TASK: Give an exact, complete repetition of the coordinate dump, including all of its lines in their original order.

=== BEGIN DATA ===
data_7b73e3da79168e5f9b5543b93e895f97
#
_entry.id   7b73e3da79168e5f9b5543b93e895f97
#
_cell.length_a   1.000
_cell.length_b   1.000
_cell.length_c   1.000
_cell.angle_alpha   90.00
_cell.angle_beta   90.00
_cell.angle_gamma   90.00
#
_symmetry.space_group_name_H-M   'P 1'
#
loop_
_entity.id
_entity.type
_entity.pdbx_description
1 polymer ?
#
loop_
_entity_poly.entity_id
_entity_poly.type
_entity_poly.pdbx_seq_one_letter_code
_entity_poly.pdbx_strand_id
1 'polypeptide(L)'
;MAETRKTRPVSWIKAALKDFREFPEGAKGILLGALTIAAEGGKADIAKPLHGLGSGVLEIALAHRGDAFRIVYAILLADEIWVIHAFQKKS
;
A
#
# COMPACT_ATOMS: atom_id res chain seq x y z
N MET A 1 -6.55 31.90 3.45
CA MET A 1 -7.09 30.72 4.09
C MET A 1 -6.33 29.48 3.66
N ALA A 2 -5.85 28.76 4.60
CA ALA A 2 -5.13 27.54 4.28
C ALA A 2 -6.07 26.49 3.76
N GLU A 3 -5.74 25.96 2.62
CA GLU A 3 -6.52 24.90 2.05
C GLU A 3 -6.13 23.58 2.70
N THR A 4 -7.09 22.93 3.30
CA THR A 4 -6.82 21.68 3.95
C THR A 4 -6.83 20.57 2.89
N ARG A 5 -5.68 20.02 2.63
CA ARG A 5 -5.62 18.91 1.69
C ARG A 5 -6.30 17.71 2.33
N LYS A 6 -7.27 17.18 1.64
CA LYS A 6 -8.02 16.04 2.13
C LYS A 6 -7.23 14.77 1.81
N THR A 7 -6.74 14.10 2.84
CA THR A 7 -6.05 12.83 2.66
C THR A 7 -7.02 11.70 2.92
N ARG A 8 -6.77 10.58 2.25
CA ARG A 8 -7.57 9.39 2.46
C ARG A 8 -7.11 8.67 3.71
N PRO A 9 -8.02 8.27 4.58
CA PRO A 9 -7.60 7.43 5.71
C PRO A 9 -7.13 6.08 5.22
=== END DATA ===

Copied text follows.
data_7b73e3da79168e5f9b5543b93e895f97
#
_entry.id   7b73e3da79168e5f9b5543b93e895f97
#
_cell.length_a   1.000
_cell.length_b   1.000
_cell.length_c   1.000
_cell.angle_alpha   90.00
_cell.angle_beta   90.00
_cell.angle_gamma   90.00
#
_symmetry.space_group_name_H-M   'P 1'
#
loop_
_entity.id
_entity.type
_entity.pdbx_description
1 polymer ?
#
loop_
_entity_poly.entity_id
_entity_poly.type
_entity_poly.pdbx_seq_one_letter_code
_entity_poly.pdbx_strand_id
1 'polypeptide(L)'
;MAETRKTRPVSWIKAALKDFREFPEGAKGILLGALTIAAEGGKADIAKPLHGLGSGVLEIALAHRGDAFRIVYAILLADEIWVIHAFQKKS
;
A
#
# COMPACT_ATOMS: atom_id res chain seq x y z
N MET A 1 -6.55 31.90 3.45
CA MET A 1 -7.09 30.72 4.09
C MET A 1 -6.33 29.48 3.66
N ALA A 2 -5.85 28.76 4.60
CA ALA A 2 -5.13 27.54 4.28
C ALA A 2 -6.07 26.49 3.76
N GLU A 3 -5.74 25.96 2.62
CA GLU A 3 -6.52 24.90 2.05
C GLU A 3 -6.13 23.58 2.70
N THR A 4 -7.09 22.93 3.30
CA THR A 4 -6.82 21.68 3.95
C THR A 4 -6.83 20.57 2.89
N ARG A 5 -5.68 20.02 2.63
CA ARG A 5 -5.62 18.91 1.69
C ARG A 5 -6.30 17.71 2.33
N LYS A 6 -7.27 17.18 1.64
CA LYS A 6 -8.02 16.04 2.13
C LYS A 6 -7.23 14.77 1.81
N THR A 7 -6.74 14.10 2.84
CA THR A 7 -6.05 12.83 2.66
C THR A 7 -7.02 11.70 2.92
N ARG A 8 -6.77 10.58 2.25
CA ARG A 8 -7.57 9.39 2.46
C ARG A 8 -7.11 8.67 3.71
N PRO A 9 -8.02 8.27 4.58
CA PRO A 9 -7.60 7.43 5.71
C PRO A 9 -7.13 6.08 5.22